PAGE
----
Well, that's one long, random list of movies. That's what I get for not catching up on time. And what I get for not doing things I actually have to do and watching terrible movies instead.

Wednesday, January 16, 2013

'13 Movies: Moonrise Kingdom, Cruel Intentions, Topsy-Turvy, Queen of Versailles

7.Moonrise Kingdom

Didn't like it. I think Wes Anderson and I just don't mesh sometimes. I loved The Royal Tennenbaums; it was bizarre, quirky,  really funny and heartfelt.  The Fantastic Mr. Fox is one of my favorite movies. So I thought I'd give this one a go. Alas, it just didn't work for me. It was a beautifully done movie: the lighting, the colors, the gorgeous panning shots of the island. But the story was a little too precious, the dialogue a little too stilted and weird, and the acting of the child actors was painful to watch sometimes. And everyone else seemed to talk like they were asleep or drugged, so that I never cared about any of the characters or what was happening to them. I wanted to like it, but grew completely bored of the whole thing, which was overlong and tiring.

8.Cruel Intentions

Remember 1999?! It was amazing! A magical time when Ryan Phillippe was the hottest man alive (to some people, which, blech), Sarah Michelle Geller's clothes were considered the coolest things ever, and no one knew just how irritating Reese Witherspoon really was. Aw, this movie. It tries so, so hard to be edgy and dangerous and racy, and by God it was!-- back in 10th grade when the idea of two girls kissing was outrageous and we thought this movie was full of amazing acting. I used to hate this movie back then, but now that I'm older and wiser (ha!) I've come around and realized just how ridiculously fun it is and now I love it and want to watch it three more times, in a row. The dialogue is cheesy as all hell, the clothes are hideous, and Joshua Jackson is blond and gay. It's perfect!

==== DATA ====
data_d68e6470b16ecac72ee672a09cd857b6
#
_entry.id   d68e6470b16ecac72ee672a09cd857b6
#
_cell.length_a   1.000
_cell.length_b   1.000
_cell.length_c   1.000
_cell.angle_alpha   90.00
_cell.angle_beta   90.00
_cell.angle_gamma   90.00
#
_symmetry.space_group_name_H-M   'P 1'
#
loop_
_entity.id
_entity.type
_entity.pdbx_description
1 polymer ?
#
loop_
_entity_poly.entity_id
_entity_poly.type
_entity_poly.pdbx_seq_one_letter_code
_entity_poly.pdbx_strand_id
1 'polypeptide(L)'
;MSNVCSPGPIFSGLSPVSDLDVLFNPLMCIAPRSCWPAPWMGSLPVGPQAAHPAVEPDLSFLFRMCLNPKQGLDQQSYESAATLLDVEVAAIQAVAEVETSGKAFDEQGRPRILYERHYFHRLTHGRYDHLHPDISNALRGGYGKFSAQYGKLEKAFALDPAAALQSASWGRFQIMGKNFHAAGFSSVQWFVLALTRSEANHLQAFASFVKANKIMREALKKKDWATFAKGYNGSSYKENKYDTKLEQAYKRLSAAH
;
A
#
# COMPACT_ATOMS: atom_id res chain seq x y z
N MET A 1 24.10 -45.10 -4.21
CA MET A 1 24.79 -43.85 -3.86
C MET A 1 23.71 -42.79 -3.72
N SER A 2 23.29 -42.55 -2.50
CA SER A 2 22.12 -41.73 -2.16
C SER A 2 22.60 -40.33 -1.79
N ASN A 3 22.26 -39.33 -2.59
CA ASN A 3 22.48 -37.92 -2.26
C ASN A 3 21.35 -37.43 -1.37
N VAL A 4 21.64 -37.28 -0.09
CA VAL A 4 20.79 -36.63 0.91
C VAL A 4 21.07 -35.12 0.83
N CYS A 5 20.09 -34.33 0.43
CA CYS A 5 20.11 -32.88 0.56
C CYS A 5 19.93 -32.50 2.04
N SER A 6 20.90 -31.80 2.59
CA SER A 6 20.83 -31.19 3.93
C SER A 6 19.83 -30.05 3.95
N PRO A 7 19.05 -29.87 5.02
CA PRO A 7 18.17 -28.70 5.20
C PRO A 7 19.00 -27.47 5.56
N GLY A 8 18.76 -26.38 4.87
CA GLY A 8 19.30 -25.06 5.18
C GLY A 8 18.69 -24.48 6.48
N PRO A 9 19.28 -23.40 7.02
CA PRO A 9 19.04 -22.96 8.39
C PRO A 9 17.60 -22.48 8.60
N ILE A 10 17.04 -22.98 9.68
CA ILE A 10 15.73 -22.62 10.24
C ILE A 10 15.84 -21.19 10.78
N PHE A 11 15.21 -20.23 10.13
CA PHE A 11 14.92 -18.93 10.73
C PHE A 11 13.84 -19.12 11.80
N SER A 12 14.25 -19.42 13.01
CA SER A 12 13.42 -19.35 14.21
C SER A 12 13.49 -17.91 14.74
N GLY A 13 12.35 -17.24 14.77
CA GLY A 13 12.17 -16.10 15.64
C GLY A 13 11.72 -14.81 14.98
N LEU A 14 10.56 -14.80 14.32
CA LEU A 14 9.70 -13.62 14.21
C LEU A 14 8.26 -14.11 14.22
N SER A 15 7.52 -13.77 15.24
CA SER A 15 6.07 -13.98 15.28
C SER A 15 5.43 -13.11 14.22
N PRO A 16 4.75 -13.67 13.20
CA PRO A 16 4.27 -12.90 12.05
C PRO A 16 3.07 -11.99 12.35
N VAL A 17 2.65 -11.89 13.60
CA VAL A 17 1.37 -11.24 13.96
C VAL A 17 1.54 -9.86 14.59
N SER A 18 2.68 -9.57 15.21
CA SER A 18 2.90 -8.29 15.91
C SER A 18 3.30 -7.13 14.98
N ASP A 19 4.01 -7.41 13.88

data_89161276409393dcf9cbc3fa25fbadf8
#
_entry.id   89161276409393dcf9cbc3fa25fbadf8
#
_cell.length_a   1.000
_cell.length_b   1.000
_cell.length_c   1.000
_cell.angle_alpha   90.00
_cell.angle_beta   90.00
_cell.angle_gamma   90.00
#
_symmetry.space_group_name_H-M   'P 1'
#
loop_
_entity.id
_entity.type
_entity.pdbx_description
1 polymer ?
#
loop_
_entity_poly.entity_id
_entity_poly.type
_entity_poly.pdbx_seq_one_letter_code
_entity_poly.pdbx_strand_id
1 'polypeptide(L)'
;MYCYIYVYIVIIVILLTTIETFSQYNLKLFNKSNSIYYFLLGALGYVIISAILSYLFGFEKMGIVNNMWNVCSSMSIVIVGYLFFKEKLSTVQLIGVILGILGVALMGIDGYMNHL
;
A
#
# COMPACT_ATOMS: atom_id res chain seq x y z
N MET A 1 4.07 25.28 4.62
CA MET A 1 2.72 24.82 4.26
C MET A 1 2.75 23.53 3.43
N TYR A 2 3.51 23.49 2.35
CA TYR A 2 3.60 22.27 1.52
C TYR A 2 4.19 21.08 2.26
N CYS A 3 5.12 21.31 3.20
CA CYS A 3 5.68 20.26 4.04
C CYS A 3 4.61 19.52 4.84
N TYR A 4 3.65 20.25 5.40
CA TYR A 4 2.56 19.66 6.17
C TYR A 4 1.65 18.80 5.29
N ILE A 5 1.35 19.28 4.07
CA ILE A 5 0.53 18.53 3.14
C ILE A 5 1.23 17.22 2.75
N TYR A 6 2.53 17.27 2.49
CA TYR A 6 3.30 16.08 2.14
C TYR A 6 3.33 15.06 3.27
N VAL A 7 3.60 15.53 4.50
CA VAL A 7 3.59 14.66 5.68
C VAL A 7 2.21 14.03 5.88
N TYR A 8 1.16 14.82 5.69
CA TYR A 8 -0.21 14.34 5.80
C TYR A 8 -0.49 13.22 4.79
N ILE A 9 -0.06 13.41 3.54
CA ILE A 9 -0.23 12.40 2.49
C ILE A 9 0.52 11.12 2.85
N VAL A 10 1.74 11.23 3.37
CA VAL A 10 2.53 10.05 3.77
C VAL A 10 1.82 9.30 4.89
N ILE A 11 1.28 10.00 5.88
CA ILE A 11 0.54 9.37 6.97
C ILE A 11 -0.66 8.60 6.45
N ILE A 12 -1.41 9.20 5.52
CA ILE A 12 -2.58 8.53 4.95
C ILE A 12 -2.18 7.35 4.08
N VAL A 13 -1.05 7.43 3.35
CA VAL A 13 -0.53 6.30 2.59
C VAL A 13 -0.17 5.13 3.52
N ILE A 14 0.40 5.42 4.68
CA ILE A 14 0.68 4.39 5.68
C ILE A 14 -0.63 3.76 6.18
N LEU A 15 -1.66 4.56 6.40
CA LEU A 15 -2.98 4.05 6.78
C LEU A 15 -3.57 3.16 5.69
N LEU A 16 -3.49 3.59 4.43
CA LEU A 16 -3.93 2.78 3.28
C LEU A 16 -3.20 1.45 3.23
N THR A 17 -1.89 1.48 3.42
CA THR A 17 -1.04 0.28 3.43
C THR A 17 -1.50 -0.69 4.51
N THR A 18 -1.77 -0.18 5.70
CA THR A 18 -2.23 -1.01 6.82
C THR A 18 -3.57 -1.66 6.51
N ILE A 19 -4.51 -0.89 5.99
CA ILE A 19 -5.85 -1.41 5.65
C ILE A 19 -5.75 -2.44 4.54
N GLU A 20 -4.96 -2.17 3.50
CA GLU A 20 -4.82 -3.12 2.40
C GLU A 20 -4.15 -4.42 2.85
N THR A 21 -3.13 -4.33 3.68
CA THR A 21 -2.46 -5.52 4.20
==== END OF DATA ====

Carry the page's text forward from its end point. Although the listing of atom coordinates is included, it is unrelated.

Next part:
I can't believe I sat through this whole thing. Well, I guess I can, considering how little actual attention I paid to it as it played in the background of me sewing some pants. I'm not even sure why I watched it, other than it just being there and me having a craving for some pretty costumes and sets. And it did have that, in spades, but it was also terribly boring, with a meandering story that never went anywhere, and no actual stakes for anyone involved. It was fun to see the theater and singing bits, and Jim Broadbent is always a ton of fun to watch, but there wasn't much more to the movie. Which is probably why no one remembers that it ever existed.

10. The Queen of Versailles

Ugh. This movie made me feel dirty. In so many ways, and none of them pleasant. It's a documentary about a filthy rich man and his trophy, botoxed-to-hell wife, who set out to build a disgusting monster of a mansion. Then the market crashes and boo-hoo-hoo, they lose everything. It's a weird thing to watch, because at first you just want to hate these horrible people--because they are truly awful, awful human being-- but when the crash happens you, well, don't exactly feel sorry for them (specially not when the horrible wife spends $2000 they don't have on caviar), but you don't exactly feel good about it, because losing all your money just sucks. It was just really fascinating to watch and be amazed at the incredible timing of the filmmaker, while also trying very hard to accept the fact that these people are real. I'm sad to realize that yes, they are very real, and they are very horrible, and that there's probably lots of people exactly like them out there. Brr.